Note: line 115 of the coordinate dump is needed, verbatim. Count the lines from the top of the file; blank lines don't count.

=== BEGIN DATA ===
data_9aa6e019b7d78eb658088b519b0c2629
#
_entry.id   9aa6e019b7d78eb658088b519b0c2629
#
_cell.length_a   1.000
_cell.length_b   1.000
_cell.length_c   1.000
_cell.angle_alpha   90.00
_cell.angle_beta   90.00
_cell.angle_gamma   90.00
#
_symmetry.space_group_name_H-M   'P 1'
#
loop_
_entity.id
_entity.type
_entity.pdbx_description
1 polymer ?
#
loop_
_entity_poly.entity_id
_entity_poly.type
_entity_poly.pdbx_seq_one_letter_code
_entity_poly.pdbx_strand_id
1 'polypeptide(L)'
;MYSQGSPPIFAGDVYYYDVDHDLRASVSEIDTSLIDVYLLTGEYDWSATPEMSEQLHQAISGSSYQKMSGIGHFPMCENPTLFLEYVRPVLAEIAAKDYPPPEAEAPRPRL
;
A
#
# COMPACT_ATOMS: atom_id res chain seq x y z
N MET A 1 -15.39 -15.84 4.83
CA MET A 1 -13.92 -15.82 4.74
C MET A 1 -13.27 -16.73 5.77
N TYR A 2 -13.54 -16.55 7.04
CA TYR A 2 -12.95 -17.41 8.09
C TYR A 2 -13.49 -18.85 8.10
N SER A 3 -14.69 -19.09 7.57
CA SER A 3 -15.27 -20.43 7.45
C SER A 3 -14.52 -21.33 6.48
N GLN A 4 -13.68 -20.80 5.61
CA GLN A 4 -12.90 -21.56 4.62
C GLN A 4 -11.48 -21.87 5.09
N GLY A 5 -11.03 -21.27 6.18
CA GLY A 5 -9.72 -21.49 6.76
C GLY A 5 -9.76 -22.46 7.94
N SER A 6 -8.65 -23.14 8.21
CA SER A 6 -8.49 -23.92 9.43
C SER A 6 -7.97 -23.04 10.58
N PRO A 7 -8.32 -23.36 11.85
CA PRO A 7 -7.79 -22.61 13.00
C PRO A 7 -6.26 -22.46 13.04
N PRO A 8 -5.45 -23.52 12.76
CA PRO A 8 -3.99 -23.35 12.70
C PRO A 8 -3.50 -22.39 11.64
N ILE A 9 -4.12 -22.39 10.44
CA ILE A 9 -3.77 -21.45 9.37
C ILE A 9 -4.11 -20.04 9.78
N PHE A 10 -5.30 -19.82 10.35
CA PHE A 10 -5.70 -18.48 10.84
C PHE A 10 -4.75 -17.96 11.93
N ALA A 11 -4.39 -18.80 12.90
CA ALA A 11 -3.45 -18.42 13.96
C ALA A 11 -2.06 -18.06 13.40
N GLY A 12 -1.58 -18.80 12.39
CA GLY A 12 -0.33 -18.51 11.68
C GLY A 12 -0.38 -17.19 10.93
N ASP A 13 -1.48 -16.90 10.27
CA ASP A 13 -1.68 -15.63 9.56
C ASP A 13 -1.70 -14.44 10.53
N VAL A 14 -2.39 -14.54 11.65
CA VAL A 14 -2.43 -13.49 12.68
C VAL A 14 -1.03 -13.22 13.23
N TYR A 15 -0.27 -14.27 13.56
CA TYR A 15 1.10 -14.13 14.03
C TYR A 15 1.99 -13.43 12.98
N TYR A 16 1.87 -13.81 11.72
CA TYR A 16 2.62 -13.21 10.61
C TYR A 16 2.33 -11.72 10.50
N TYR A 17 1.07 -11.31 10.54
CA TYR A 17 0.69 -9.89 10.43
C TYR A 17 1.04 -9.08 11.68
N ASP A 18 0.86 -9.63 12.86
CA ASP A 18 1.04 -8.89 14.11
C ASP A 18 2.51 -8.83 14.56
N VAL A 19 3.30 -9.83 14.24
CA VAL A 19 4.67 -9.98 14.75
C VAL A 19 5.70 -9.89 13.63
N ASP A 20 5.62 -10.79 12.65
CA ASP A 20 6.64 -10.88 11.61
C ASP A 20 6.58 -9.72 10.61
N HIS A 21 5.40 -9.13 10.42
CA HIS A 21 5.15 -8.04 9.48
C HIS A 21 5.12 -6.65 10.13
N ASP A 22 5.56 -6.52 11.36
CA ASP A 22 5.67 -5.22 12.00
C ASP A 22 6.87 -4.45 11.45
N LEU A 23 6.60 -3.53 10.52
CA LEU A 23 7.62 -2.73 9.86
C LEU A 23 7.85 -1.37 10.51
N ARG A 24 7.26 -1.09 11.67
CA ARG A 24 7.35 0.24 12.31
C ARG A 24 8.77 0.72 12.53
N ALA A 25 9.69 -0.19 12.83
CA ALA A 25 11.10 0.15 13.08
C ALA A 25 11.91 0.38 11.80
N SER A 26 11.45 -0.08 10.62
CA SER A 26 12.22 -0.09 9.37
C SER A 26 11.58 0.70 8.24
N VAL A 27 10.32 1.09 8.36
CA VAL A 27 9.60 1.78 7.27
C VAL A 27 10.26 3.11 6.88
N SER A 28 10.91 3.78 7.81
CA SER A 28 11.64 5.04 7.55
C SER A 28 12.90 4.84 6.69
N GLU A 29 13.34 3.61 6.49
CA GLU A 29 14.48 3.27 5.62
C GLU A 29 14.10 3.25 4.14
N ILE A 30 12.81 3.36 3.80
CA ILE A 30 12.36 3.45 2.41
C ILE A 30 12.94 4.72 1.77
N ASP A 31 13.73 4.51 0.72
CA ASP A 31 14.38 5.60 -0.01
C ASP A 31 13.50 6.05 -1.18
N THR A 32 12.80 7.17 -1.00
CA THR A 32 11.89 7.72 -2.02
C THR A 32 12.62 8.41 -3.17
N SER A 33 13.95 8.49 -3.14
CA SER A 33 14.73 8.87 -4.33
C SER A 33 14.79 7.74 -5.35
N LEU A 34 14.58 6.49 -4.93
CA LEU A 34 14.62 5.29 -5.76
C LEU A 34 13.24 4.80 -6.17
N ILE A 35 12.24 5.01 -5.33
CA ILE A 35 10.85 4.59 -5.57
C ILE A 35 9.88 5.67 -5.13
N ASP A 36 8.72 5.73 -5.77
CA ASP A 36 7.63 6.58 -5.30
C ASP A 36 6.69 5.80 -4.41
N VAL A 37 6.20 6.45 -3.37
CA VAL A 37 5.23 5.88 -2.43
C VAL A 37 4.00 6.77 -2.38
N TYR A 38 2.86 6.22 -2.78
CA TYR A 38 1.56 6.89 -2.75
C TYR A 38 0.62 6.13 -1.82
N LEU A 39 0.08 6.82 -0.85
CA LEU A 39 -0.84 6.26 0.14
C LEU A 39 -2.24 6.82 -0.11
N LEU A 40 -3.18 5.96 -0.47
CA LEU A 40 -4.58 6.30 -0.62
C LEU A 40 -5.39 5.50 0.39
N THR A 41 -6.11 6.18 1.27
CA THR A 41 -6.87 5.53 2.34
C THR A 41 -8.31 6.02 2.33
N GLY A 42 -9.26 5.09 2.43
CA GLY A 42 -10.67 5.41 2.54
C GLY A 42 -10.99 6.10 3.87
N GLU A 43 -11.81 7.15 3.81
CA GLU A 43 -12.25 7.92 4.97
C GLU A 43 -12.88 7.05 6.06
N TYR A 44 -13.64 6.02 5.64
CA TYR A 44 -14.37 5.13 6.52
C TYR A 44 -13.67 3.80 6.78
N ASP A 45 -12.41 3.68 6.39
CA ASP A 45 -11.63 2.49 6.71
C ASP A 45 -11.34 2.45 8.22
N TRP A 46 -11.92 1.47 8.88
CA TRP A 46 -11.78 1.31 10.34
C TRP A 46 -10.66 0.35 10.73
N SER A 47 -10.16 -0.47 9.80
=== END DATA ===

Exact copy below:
N GLU A 29 13.34 3.61 6.49